Space: The flexible frontier

Once upon a time, warehouses were steel frame and concrete block “shells” where businesses stored things. Not so anymore.

High-dock and ground-level warehouses The Ruthvens “build-to-suit” can also accommodate manufacturing, processing, office space and retail within planned, integrated industrial/business parks.

“Every new building has something different in it,” Clark said, noting local manufacturing growth is creating new requirements for warehouse utility and wastewater infrastructure. 

Among diverse manufacturers leasing The Ruthvens warehouses is Skim Lite, which fabricates telescoping pool poles in an 11,000-square-feet warehouse and Key West-based Pilar Rum, which distills spirits in a warehouse leased from The Ruthvens 

Tenants now want “racking for forklift equipment,” Clark said, with 30-foot clearance now standard. “Those same-sized buildings 20 years were normally 24-foot clearance.”

For decades, The Ruthvens focused on building spaces between 5,000 and 100,000 square feet. Its largest warehouse is 200,000-square-feet, he said.

The company was ahead of the curve. “The (industry) trend now is not mega-warehouses but relatively small spaces between 30,000-60,000 square feet and even smaller than that,” Clark said.

Partners in growth

Smaller spaces “lend itself to mom-and-pop businesses” with a higher turnover, not necessarily because companies fail, he said, but because they grow.

For instance, The Ruthven’s oldest tenant is Omnia, which makes cotton balls for Publix and dentists’ offices. Omnia “has leased four, five different warehouses as the company grew” over the last 35 years, he said.

“We work with tenants as their needs change. When those situations come up, it doesn’t matter where they are in their lease. We tear it up,” Clark said. ”Someone comes in and wants more space, we can provide that flexibility. We let our customers move around. The company motto: ‘Success is finding the right customer and keeping them.’”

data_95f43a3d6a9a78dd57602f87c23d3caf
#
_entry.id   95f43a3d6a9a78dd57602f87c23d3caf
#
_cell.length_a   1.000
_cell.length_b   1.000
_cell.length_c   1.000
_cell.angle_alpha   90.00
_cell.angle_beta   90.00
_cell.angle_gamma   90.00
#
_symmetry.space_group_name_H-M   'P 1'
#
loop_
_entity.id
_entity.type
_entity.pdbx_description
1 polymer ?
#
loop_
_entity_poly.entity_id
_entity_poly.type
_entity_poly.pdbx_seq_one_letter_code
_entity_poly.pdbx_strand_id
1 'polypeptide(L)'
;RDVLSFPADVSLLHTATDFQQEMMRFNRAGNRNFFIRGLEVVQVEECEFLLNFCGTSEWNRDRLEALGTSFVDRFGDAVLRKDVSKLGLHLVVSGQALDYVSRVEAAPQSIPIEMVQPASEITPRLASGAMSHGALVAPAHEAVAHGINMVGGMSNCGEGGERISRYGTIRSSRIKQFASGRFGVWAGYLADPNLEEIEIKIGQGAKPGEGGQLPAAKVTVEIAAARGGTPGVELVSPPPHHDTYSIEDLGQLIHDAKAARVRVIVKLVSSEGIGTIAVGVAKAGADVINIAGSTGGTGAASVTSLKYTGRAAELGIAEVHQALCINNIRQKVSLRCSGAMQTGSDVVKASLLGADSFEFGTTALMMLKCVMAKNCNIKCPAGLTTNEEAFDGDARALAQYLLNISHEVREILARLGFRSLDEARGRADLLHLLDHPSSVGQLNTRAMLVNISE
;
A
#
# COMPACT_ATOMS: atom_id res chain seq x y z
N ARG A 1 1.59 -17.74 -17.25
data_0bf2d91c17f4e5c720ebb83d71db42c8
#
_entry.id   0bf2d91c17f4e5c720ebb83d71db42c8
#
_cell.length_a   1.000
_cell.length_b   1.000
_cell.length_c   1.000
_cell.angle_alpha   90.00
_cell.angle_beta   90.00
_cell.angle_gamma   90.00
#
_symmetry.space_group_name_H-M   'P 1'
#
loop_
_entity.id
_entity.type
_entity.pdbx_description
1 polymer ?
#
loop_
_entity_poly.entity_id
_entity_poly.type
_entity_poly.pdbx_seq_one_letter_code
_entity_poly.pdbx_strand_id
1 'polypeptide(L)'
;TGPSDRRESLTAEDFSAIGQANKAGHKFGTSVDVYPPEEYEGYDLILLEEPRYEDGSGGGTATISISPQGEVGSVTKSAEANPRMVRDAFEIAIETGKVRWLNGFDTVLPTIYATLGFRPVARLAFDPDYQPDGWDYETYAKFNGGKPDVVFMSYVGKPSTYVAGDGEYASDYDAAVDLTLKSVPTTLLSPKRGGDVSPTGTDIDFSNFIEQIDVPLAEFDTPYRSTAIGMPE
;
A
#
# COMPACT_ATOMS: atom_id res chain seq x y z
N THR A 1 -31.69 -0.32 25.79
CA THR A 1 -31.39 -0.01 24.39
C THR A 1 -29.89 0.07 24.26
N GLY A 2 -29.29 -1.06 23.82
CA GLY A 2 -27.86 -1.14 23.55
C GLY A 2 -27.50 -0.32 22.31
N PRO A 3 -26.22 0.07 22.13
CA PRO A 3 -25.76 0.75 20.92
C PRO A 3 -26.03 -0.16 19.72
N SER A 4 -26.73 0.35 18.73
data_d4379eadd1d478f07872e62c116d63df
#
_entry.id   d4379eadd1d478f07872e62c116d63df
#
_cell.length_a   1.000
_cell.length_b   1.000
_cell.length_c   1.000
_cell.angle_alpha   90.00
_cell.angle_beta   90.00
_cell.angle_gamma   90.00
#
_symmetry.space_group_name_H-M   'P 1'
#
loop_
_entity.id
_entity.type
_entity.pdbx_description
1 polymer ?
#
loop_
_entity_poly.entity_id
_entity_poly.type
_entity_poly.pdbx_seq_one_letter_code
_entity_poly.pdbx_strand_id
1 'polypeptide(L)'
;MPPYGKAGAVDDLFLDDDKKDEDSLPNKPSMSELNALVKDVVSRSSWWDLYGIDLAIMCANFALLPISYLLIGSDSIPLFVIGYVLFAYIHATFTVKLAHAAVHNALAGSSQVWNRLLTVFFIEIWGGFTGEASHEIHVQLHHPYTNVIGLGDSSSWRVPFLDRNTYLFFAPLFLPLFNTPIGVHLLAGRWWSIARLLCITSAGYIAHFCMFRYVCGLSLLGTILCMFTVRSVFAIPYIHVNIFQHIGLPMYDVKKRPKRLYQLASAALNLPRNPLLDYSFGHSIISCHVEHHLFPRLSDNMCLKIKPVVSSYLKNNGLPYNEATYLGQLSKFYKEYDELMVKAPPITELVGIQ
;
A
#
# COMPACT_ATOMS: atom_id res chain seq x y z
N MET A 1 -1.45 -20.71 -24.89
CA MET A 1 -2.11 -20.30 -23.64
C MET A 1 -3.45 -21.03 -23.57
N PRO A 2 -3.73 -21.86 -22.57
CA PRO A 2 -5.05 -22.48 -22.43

That credo has been in the company’s DNA since Joe Ruthven built his first warehouse nearly 65 years ago.

Greg Ruthven recalls after he went to work for his father in 1983, The Ruthvens had 350,000 square feet of warehouse space with investments in apartments, shopping centers and mobile home lots.

“It was a different ballgame. Polk County was all citrus and phosphate back then,” he said. “I sat down at with my dad and said we need to pick one thing to focus on — warehousing. Lakeland’s location between Tampa and Orlando was putting us on the map.”

Joe Ruthven agreed, but said the company would not change its ethics.

“I give a lot of credit to my father. I was pretty young back then, a little cocky and he was a Southern gentleman,” Ruthven said. “He said, ‘Where the tenant went, we went also. Let the tenant win, let the customer win, and we win on the back-end.’ ”

These partnerships have paid off, Clark said, recalling how Olé Mexican Foods “got their start selling into Publix” because Greg Ruthven convinced former Publix Super Markets President Mark Hollis to look into its products during a Rotary meeting.

Clark conveys the same code, developed not in a family business environment but while working with corporate clients.

“There are a lot of similarities,” he said. “I was a development manager working on deals and helping companies solve problems. It was very relationship-oriented.”

“He can juggle a lot of balls,” Ruthven said. “He knows all the buildings and all the customers.”

Yet every new tenant and every new building brings excitement, Clark said. 

“It’s really a cool part of the job, all the different types of companies that we work with coming into Lakeland,” he said. “When you see the building before anything goes in, you get a real feeling of what the possibilities are.”

The chose one

Joe Ruthven passed away in December 2019 at the age of 91. But he knew Clark would lead the family business even before Clark did.

“We have these family meetings at my father’s house on Scott Lake, all the family and the attorneys,” Ruthven said, recalling such a meeting in 2016.

“My Dad put a legal pad before us and asked, ‘Who is going to succeed Greg in five, six years?” he said. “We could have picked anybody from the family. Every person at that table picked Brandon.”

But Ruthven met unexpected resistance in closing the deal with his son-in-law.

Lauren “loved Winter Park. He was ready to come, but she wasn’t,” he said. “It took me about 2 1/2-years to get her aboard.”

“I’m a Tar Heel — made my way south, first to Atlanta at SunTrust and then to Winter Park with JPMorgan,” Clark said. “Now, I’m home.”